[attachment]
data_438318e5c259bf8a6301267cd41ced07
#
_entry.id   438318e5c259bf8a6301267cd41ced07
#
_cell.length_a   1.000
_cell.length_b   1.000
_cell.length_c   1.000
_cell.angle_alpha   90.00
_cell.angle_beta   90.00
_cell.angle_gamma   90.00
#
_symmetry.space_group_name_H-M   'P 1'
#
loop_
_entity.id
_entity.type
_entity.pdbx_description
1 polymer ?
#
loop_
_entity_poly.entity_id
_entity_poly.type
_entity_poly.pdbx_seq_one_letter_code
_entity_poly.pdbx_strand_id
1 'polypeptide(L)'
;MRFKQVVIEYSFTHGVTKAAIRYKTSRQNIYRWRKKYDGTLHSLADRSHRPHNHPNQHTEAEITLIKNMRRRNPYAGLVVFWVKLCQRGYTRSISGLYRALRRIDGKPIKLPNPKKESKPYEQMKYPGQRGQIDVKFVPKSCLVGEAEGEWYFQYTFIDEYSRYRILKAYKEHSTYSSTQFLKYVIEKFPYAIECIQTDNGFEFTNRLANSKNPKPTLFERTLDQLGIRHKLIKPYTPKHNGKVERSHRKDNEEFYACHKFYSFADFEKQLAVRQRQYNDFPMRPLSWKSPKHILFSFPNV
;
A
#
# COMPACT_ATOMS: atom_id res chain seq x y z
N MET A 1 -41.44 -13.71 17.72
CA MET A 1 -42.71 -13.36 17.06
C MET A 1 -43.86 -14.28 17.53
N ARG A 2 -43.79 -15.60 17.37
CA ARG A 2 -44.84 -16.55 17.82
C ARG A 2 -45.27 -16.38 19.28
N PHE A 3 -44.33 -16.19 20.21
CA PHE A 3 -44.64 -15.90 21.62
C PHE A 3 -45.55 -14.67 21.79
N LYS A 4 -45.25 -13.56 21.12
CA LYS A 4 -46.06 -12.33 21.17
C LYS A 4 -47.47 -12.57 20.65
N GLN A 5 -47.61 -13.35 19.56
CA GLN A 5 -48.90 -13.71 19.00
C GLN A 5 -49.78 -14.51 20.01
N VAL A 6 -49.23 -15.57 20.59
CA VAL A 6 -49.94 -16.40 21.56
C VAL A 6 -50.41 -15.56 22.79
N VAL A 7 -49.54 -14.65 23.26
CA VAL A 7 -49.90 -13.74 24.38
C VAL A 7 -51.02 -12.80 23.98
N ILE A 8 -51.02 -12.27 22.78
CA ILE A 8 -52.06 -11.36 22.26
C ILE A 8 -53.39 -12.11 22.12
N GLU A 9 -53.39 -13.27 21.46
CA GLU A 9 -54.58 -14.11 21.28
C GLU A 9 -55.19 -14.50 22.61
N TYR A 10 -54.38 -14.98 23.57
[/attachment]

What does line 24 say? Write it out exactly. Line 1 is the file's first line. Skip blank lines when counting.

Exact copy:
_entity_poly.pdbx_strand_id